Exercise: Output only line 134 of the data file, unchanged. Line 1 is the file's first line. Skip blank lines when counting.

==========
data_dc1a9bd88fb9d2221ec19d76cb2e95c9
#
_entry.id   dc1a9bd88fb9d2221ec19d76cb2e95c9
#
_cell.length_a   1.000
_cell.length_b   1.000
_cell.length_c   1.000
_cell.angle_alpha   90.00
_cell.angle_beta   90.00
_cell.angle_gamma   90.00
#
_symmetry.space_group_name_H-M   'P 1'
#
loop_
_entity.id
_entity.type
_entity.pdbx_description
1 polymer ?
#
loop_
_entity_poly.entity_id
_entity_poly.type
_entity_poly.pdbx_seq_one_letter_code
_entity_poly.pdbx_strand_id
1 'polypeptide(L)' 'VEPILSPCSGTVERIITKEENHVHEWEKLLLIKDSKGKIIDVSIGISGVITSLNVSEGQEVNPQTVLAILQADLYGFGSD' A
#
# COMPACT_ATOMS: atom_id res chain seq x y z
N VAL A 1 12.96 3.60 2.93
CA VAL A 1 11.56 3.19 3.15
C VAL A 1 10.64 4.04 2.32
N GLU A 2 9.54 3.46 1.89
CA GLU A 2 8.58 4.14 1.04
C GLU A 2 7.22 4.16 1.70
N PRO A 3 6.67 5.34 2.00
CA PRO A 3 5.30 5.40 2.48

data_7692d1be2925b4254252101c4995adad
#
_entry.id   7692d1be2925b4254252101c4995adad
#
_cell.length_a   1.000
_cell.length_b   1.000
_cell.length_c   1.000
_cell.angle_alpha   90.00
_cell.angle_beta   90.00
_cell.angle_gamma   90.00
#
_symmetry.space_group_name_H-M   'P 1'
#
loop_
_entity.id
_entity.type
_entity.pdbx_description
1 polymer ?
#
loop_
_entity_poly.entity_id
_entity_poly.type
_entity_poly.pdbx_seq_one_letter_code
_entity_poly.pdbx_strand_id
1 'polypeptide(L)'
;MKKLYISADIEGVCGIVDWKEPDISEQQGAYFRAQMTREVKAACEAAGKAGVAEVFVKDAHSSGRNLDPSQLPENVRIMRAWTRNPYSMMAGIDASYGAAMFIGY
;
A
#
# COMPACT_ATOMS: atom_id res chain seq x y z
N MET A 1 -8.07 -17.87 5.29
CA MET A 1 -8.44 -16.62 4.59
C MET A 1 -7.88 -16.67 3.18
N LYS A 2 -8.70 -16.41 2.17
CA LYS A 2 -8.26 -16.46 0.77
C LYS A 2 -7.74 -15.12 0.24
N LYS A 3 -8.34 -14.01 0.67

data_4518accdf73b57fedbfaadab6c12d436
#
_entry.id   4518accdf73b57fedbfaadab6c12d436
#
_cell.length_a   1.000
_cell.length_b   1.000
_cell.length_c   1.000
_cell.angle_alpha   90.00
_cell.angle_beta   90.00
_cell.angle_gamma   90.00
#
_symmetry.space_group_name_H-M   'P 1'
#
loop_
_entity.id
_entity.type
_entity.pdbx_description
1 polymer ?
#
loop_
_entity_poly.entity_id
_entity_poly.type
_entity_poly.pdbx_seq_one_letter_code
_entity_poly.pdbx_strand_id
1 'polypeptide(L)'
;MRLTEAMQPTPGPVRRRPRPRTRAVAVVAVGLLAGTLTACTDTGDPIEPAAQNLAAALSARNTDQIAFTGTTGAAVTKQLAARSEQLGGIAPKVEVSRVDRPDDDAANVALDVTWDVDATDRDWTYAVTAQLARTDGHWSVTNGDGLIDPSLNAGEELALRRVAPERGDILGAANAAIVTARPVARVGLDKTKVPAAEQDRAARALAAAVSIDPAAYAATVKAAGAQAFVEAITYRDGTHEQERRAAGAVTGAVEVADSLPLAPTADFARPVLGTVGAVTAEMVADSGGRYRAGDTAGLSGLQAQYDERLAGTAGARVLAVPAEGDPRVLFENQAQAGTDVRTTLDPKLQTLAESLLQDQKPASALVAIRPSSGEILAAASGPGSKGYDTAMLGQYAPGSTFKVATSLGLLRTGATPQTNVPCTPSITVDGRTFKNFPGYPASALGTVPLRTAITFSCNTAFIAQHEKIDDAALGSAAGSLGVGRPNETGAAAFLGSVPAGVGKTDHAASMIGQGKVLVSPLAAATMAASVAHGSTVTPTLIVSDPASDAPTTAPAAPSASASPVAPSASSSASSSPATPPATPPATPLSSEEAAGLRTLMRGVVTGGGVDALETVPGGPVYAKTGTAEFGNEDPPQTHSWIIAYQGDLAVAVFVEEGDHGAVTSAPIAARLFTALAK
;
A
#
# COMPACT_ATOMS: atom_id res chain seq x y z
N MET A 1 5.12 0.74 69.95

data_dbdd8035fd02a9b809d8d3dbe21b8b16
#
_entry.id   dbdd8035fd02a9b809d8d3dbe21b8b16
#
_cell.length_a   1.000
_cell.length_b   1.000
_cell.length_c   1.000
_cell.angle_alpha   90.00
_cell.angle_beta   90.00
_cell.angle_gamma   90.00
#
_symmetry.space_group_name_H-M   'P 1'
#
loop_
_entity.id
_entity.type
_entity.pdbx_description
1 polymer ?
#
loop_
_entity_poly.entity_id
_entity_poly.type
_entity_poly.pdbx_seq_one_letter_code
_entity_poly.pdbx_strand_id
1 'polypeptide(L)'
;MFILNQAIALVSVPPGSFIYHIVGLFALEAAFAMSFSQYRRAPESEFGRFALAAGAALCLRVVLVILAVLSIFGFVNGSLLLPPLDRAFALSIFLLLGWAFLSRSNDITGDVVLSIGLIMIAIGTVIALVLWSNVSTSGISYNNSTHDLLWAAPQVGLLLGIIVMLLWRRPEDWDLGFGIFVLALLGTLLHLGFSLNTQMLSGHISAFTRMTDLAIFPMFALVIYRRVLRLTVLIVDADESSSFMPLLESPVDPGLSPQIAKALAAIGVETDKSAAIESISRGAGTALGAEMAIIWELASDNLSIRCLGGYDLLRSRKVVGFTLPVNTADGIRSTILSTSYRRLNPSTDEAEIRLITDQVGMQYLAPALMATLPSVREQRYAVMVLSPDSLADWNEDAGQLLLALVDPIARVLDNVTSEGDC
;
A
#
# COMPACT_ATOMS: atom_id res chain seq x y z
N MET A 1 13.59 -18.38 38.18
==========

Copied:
N MET A 1 13.59 -18.38 38.18